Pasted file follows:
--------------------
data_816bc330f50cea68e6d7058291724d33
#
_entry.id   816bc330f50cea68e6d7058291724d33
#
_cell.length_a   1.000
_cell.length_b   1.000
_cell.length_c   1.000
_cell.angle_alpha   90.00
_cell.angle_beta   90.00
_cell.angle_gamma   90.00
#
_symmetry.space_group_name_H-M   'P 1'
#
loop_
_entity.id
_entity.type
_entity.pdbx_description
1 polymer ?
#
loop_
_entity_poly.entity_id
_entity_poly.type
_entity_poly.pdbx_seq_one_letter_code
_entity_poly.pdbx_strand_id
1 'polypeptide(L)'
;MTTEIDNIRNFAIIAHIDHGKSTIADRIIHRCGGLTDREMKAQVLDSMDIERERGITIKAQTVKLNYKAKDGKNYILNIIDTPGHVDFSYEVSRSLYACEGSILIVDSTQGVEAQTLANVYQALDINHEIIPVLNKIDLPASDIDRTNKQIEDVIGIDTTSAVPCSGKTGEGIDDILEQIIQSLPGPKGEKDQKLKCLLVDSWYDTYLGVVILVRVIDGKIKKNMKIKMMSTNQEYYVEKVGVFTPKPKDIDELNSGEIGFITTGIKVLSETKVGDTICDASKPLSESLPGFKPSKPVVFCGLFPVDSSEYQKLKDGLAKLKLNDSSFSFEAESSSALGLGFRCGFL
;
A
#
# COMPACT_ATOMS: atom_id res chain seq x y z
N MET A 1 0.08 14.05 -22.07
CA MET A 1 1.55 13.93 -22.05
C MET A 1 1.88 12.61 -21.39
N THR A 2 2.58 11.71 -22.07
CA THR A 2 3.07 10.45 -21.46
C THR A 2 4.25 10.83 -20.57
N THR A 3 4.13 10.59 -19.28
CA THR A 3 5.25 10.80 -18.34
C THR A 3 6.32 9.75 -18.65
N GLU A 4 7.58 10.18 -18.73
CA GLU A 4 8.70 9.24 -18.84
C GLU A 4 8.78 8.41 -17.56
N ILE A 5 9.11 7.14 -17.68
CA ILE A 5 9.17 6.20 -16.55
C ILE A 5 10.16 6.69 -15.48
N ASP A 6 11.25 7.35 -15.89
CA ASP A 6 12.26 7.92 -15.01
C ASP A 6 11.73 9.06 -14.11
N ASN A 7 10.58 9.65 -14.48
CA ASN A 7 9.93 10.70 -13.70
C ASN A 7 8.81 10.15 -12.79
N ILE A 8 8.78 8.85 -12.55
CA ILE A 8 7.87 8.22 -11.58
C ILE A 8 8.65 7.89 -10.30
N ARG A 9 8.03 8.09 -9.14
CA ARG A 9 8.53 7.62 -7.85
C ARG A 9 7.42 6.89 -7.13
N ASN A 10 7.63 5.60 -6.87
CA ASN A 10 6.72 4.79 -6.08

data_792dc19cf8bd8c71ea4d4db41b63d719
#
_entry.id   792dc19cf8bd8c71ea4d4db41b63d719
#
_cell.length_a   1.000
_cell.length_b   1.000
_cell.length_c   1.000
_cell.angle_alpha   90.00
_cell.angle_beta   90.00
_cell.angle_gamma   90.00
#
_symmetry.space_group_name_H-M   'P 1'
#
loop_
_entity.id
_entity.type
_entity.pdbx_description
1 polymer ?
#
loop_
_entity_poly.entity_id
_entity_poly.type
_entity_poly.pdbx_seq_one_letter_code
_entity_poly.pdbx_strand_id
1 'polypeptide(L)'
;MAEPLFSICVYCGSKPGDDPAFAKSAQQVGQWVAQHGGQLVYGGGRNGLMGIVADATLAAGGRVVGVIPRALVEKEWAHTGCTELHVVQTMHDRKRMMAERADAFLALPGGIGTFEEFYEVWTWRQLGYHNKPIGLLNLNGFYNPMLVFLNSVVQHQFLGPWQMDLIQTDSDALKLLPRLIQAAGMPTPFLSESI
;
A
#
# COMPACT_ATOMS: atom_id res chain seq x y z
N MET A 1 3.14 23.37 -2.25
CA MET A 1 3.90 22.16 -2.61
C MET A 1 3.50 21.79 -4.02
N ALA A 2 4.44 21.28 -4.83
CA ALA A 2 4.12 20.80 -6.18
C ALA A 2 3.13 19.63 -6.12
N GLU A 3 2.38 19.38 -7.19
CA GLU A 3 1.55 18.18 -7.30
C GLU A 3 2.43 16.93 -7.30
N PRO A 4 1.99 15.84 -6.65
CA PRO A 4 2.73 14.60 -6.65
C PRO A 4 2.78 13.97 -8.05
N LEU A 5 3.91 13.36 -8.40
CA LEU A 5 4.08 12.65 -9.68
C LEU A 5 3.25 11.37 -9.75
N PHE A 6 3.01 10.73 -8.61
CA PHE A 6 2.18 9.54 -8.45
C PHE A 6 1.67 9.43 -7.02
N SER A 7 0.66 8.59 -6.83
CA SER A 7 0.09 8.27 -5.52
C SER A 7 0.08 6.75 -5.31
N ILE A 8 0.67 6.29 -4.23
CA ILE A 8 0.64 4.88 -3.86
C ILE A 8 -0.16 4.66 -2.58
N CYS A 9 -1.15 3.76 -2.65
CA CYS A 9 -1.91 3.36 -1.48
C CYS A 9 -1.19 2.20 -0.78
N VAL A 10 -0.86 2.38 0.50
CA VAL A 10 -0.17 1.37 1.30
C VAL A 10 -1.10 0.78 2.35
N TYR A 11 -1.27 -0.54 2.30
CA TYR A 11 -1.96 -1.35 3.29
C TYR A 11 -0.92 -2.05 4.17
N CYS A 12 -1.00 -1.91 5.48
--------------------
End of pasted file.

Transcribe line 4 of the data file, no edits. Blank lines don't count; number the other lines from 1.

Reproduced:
#